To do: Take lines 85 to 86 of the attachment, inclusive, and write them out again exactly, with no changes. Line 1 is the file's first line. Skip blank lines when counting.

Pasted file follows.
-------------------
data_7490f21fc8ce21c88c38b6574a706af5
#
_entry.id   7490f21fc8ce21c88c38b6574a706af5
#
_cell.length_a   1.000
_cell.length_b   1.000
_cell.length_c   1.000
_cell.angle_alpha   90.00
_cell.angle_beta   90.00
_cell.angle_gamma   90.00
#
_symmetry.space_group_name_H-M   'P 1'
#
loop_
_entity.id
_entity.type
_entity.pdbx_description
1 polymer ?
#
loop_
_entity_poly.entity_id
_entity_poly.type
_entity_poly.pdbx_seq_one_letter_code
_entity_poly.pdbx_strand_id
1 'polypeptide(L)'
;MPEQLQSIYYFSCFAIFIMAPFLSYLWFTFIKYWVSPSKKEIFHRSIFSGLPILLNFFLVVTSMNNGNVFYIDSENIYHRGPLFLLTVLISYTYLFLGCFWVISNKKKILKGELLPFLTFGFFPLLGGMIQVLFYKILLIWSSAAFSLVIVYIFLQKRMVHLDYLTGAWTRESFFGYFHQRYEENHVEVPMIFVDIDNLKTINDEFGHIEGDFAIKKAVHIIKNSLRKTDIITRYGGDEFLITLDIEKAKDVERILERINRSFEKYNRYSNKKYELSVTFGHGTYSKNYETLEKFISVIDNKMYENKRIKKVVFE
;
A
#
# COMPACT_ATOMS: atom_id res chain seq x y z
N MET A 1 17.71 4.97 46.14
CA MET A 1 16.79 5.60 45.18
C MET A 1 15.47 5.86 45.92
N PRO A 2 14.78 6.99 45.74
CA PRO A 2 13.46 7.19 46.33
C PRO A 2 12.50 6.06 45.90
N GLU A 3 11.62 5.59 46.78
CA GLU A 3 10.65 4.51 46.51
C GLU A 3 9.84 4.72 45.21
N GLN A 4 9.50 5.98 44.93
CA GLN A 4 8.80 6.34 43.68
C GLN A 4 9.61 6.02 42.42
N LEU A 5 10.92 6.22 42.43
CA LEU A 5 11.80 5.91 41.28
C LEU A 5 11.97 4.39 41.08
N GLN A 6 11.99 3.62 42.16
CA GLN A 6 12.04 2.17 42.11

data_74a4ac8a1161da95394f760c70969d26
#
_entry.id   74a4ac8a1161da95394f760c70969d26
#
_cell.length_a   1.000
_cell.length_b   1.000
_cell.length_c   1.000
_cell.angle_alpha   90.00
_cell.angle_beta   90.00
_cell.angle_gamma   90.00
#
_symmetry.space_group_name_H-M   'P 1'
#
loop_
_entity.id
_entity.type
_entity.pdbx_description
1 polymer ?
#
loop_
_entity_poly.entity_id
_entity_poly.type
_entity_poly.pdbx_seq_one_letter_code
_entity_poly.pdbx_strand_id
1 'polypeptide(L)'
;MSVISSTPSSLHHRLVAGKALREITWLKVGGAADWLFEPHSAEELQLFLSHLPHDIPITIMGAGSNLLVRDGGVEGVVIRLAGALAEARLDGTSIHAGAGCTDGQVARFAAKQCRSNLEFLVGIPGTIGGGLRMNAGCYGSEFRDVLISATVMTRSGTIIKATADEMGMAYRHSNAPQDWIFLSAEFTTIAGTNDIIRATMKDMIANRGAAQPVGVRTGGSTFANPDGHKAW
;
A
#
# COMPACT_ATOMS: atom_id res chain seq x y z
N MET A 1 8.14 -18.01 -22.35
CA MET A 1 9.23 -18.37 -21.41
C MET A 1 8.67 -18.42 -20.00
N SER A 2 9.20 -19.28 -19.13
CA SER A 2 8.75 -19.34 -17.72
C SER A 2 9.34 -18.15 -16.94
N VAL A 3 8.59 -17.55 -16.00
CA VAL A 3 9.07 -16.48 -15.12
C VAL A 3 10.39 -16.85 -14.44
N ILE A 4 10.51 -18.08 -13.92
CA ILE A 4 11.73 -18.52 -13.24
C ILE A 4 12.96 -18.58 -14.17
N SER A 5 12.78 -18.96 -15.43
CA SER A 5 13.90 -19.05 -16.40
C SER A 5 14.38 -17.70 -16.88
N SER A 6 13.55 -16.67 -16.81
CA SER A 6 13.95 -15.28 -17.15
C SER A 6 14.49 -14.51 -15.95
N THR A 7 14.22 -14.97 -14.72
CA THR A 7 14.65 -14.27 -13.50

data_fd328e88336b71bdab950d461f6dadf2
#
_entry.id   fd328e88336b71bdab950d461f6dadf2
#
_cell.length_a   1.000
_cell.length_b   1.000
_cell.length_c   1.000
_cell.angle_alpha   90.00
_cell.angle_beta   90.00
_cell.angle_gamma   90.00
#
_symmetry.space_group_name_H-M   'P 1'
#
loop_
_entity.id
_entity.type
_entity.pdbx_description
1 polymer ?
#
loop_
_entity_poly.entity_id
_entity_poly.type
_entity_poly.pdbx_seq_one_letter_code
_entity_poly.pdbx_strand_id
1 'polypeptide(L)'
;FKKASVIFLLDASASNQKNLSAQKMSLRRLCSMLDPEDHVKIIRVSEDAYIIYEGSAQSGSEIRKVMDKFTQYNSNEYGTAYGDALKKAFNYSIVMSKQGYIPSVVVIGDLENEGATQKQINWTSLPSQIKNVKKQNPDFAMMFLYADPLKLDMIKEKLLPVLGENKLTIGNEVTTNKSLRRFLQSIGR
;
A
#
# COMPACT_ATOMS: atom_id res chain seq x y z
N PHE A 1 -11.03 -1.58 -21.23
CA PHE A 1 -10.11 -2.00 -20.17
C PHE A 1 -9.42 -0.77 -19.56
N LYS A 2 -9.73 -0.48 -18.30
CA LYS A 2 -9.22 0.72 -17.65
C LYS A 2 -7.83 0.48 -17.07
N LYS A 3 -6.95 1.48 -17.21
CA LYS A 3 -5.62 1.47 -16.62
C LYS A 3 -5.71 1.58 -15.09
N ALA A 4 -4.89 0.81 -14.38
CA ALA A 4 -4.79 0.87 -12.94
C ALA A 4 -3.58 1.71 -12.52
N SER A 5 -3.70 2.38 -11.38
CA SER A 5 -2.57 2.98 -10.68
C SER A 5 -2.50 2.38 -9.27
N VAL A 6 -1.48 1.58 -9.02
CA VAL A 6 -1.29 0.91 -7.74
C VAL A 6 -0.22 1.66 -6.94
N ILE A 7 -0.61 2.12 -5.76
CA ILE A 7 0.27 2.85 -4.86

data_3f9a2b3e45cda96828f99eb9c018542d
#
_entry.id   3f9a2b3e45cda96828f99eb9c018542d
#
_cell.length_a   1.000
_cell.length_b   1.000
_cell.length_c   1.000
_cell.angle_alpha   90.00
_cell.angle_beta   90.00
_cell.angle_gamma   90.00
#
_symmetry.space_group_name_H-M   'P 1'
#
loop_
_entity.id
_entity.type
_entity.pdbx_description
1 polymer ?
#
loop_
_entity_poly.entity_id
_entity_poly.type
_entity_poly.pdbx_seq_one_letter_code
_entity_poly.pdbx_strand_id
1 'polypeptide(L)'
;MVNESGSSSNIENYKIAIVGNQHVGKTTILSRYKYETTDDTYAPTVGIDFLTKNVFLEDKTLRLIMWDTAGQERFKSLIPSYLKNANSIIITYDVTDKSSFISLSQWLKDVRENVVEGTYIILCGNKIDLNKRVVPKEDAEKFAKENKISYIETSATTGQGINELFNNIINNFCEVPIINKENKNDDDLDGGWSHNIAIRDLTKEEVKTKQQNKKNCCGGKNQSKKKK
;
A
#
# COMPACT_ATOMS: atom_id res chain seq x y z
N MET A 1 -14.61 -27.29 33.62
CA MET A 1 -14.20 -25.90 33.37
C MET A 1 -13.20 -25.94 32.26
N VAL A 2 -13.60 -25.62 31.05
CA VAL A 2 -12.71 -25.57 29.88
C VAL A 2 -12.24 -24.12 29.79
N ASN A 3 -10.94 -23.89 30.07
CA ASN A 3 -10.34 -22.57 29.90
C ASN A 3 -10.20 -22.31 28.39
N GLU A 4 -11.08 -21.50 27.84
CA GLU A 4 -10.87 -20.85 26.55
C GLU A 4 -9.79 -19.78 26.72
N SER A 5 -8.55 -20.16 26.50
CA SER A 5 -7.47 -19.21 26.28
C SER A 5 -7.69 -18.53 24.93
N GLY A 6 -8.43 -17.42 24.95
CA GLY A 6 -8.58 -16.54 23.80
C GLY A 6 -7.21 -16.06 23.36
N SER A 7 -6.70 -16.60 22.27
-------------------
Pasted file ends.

CA VAL A 3 9.07 -16.48 -15.12
C VAL A 3 10.39 -16.85 -14.44